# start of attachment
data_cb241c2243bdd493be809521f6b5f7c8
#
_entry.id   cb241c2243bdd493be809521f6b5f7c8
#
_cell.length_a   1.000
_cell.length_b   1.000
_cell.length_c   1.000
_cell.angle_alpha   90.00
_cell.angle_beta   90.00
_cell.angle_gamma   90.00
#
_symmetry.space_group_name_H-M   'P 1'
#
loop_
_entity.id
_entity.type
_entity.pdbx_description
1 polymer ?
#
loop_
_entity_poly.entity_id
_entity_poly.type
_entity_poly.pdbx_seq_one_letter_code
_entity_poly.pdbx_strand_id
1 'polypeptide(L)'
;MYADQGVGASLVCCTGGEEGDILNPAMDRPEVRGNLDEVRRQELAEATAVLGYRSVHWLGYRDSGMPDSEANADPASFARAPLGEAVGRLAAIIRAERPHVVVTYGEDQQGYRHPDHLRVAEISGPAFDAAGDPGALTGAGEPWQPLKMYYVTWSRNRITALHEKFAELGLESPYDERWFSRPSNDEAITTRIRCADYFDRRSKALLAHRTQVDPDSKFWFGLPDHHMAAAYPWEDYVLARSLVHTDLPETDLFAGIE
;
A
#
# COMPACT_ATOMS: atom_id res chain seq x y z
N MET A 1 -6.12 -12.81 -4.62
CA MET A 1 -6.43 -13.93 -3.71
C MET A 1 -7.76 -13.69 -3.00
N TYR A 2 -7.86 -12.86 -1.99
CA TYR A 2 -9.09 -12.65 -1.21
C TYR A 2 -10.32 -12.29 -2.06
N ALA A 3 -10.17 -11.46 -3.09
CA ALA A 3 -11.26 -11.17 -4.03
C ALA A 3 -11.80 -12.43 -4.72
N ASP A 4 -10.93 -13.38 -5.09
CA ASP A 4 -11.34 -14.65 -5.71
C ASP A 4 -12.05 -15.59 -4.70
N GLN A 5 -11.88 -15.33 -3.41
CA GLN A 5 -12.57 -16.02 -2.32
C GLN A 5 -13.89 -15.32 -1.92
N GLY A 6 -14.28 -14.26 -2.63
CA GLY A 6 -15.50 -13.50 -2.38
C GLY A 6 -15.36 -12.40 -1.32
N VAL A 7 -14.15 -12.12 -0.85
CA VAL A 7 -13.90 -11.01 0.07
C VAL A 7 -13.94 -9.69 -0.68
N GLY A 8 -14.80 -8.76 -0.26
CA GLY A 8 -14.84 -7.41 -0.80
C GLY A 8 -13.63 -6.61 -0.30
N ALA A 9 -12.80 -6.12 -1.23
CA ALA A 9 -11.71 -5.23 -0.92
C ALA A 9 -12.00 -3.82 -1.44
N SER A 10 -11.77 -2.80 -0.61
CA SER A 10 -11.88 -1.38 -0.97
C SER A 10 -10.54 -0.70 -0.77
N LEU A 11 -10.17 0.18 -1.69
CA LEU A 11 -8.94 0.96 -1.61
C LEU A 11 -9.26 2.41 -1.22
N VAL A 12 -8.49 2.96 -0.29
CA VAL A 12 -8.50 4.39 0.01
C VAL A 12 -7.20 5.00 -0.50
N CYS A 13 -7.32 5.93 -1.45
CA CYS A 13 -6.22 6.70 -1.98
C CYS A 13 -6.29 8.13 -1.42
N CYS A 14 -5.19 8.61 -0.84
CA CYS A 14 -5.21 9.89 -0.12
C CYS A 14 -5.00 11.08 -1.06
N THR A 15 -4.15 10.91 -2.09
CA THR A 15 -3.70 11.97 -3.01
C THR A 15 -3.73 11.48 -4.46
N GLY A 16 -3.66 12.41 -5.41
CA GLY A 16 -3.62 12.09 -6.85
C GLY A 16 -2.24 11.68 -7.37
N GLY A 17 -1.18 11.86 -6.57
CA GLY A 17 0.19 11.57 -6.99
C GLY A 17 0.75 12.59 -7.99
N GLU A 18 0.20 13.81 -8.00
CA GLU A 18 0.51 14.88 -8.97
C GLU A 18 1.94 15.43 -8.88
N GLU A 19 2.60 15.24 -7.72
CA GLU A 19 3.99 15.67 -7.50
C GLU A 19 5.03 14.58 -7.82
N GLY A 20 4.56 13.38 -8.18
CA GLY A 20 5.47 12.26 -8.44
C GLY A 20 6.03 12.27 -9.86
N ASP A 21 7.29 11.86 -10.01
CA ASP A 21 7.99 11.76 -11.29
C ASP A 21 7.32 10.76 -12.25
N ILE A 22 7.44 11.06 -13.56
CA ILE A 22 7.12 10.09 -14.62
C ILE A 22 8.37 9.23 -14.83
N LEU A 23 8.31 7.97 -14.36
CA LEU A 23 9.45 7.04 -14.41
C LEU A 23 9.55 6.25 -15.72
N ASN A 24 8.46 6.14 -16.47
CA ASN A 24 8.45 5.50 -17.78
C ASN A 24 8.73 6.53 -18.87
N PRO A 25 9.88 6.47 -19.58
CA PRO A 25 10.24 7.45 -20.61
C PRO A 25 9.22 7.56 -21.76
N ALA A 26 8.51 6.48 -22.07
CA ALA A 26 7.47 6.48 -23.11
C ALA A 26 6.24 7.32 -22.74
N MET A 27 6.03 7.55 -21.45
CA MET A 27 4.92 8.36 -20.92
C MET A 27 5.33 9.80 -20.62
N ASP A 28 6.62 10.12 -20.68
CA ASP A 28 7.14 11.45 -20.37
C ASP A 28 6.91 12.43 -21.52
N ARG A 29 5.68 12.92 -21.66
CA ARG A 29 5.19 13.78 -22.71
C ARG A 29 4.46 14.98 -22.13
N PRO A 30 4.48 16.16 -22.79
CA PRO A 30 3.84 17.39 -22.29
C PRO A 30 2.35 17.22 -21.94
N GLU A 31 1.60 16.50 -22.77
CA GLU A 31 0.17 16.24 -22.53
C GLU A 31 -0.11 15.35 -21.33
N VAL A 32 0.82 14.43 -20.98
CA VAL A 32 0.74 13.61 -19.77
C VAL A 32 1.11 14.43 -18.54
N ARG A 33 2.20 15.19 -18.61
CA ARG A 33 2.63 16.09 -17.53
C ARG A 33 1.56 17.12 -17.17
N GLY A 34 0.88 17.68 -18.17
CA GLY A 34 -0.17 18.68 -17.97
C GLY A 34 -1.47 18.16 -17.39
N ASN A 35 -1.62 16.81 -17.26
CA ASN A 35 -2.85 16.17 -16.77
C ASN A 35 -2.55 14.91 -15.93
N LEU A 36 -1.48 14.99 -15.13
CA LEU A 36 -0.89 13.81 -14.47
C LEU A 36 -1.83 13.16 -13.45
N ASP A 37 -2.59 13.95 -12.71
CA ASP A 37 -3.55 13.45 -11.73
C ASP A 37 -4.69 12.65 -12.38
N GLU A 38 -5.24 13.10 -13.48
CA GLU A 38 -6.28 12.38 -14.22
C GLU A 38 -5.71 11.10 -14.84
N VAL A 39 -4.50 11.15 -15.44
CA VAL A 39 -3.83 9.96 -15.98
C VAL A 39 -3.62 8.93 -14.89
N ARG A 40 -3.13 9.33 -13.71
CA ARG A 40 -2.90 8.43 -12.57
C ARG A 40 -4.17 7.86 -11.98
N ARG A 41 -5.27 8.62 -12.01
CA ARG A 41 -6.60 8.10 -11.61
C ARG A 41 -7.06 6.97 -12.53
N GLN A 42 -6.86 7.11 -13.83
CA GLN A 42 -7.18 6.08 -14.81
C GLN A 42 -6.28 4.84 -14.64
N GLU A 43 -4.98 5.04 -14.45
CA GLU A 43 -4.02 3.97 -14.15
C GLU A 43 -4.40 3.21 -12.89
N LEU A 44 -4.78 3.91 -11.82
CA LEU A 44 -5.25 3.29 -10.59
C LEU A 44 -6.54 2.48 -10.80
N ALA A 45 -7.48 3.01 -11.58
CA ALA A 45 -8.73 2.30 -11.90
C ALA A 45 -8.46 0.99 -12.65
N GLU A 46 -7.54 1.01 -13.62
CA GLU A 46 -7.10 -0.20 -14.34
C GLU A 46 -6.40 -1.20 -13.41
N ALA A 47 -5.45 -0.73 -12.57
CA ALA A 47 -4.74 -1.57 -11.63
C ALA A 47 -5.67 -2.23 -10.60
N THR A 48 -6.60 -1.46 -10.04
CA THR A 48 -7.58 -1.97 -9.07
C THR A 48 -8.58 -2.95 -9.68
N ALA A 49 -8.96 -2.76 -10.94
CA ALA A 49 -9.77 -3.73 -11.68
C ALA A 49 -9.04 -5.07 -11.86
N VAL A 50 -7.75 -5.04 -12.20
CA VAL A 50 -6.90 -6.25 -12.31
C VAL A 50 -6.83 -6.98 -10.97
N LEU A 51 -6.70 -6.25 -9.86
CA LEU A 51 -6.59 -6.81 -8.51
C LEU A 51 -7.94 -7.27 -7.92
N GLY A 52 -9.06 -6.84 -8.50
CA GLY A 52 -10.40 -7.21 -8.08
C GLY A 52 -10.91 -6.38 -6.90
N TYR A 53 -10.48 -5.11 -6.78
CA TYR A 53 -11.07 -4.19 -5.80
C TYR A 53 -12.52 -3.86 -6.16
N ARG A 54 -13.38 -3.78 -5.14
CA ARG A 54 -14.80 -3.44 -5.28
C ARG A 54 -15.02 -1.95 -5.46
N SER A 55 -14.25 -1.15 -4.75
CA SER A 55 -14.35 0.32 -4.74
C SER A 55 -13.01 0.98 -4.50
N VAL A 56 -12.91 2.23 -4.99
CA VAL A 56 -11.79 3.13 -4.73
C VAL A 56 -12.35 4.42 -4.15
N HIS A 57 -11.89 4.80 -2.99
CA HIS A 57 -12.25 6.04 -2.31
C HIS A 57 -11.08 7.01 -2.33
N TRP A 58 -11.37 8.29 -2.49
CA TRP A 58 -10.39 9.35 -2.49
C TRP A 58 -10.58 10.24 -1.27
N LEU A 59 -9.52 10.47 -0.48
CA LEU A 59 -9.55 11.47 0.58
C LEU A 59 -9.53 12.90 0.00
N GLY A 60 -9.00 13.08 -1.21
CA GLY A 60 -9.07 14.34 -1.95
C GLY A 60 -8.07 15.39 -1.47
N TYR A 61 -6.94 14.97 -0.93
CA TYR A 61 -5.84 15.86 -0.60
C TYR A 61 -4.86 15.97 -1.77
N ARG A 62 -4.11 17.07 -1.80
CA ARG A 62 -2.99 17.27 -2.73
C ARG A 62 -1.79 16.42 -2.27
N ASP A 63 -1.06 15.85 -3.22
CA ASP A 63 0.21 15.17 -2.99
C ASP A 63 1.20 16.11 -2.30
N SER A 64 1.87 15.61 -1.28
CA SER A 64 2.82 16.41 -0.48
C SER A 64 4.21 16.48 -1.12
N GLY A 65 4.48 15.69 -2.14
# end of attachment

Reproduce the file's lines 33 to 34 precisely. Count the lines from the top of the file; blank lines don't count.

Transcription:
C MET A 1 -7.76 -13.69 -3.00
N TYR A 2 -7.86 -12.86 -1.99